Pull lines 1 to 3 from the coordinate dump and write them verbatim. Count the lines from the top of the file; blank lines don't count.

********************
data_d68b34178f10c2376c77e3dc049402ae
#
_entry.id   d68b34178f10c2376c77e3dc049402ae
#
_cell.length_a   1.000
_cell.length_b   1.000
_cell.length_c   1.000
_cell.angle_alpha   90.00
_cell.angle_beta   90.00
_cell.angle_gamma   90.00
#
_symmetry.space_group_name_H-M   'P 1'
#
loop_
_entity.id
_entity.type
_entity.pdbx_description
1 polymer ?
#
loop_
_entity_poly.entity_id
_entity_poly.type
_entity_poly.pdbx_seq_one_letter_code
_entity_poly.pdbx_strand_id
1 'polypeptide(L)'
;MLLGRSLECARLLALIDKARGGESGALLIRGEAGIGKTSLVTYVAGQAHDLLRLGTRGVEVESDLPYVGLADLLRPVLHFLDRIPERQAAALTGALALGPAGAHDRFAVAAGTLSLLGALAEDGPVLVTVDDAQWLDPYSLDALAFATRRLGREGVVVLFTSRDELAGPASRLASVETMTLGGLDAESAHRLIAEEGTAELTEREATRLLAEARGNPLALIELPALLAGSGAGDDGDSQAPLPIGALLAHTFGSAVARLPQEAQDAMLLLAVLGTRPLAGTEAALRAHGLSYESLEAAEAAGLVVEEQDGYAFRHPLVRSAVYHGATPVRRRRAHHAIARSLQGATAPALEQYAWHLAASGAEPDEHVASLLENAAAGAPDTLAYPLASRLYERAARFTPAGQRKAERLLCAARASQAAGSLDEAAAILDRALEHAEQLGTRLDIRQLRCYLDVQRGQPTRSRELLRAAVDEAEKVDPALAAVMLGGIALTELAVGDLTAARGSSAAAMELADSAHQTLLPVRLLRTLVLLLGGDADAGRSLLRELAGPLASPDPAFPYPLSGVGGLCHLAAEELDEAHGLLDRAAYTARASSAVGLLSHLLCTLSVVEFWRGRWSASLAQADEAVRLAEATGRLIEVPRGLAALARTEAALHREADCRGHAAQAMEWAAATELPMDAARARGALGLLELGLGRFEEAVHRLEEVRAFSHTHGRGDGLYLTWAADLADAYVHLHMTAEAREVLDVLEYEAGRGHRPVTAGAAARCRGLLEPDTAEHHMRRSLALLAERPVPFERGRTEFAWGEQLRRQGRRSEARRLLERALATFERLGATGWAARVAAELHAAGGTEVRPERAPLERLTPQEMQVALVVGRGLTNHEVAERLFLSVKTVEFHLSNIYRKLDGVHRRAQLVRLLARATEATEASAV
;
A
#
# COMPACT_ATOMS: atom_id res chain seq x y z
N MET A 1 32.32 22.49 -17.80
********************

data_d68b34178f10c2376c77e3dc049402ae
#
_entry.id   d68b34178f10c2376c77e3dc049402ae